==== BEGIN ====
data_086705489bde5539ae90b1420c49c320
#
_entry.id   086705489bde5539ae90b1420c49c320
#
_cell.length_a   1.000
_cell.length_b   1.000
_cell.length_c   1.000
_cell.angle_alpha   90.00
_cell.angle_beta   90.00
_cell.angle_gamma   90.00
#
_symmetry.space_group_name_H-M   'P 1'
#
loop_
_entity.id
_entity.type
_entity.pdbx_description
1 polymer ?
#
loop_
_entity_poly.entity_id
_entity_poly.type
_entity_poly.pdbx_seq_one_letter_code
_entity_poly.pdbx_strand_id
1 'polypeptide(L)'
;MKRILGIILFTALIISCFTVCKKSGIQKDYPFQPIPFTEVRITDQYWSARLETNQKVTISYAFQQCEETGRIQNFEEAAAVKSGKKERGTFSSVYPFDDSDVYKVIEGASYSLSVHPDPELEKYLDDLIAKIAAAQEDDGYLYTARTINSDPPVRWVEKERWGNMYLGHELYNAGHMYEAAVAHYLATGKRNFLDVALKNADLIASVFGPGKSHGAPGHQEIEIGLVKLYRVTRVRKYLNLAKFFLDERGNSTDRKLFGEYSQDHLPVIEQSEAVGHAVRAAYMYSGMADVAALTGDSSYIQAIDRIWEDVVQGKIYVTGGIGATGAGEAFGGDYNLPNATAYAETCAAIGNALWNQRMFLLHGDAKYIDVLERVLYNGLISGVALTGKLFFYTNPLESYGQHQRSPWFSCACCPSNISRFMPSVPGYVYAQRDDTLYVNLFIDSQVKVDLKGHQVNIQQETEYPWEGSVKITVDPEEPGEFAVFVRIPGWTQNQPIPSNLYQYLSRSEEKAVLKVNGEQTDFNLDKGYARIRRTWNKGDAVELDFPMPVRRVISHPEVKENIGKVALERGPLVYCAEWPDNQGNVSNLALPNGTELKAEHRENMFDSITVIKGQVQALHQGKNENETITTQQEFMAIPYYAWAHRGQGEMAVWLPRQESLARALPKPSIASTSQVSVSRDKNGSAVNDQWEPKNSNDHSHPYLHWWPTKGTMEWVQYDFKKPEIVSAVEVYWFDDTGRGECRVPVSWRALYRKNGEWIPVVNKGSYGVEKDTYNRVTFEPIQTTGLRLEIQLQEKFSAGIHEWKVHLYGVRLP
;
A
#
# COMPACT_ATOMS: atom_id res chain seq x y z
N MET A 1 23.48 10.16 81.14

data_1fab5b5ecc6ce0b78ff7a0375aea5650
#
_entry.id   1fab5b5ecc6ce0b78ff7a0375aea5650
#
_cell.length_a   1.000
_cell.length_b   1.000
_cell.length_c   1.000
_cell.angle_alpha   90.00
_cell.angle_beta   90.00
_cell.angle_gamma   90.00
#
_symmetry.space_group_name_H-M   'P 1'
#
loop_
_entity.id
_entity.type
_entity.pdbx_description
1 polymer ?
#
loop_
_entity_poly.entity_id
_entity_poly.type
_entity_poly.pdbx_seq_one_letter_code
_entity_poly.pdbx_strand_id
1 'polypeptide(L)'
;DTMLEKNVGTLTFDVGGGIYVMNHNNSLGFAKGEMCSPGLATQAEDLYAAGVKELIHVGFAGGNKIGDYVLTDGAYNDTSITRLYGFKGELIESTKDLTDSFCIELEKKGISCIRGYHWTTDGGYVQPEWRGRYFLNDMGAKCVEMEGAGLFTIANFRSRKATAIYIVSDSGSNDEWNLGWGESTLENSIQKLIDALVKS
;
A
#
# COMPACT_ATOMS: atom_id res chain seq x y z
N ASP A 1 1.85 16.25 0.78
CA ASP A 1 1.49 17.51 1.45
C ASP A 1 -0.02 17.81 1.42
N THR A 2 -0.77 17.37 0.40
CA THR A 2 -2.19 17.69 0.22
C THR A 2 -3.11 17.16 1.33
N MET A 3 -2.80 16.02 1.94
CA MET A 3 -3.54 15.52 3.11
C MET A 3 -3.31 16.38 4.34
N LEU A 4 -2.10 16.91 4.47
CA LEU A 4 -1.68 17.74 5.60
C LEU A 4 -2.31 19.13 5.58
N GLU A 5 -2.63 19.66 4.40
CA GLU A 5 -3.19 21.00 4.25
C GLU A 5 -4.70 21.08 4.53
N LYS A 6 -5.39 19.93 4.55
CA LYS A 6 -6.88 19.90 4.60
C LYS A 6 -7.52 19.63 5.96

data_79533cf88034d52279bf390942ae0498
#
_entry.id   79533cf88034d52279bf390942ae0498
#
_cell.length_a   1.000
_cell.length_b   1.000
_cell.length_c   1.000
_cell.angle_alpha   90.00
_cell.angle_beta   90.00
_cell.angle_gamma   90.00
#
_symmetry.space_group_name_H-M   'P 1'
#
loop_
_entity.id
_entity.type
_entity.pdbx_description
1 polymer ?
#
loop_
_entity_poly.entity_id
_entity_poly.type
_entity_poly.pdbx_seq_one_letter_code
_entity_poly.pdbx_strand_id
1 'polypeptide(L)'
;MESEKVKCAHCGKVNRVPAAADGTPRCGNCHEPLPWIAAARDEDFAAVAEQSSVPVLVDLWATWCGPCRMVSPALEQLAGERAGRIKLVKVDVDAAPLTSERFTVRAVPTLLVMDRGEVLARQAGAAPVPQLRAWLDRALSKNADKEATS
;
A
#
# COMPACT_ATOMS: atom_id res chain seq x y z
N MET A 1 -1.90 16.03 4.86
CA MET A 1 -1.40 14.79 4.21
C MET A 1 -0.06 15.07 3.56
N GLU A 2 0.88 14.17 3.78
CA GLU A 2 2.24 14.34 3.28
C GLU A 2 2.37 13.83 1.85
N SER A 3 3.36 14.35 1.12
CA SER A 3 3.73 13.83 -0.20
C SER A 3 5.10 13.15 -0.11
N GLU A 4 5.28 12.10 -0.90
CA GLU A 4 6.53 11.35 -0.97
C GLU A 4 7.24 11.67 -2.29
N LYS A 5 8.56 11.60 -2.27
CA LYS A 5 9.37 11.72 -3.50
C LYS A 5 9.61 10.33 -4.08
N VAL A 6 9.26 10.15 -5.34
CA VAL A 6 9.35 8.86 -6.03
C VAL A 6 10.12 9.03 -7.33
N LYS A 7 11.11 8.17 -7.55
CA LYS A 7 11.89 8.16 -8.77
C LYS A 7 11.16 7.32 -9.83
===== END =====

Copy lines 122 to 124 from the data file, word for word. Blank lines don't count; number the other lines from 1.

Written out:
N LYS A 5 8.56 11.60 -2.27
CA LYS A 5 9.37 11.72 -3.50
C LYS A 5 9.61 10.33 -4.08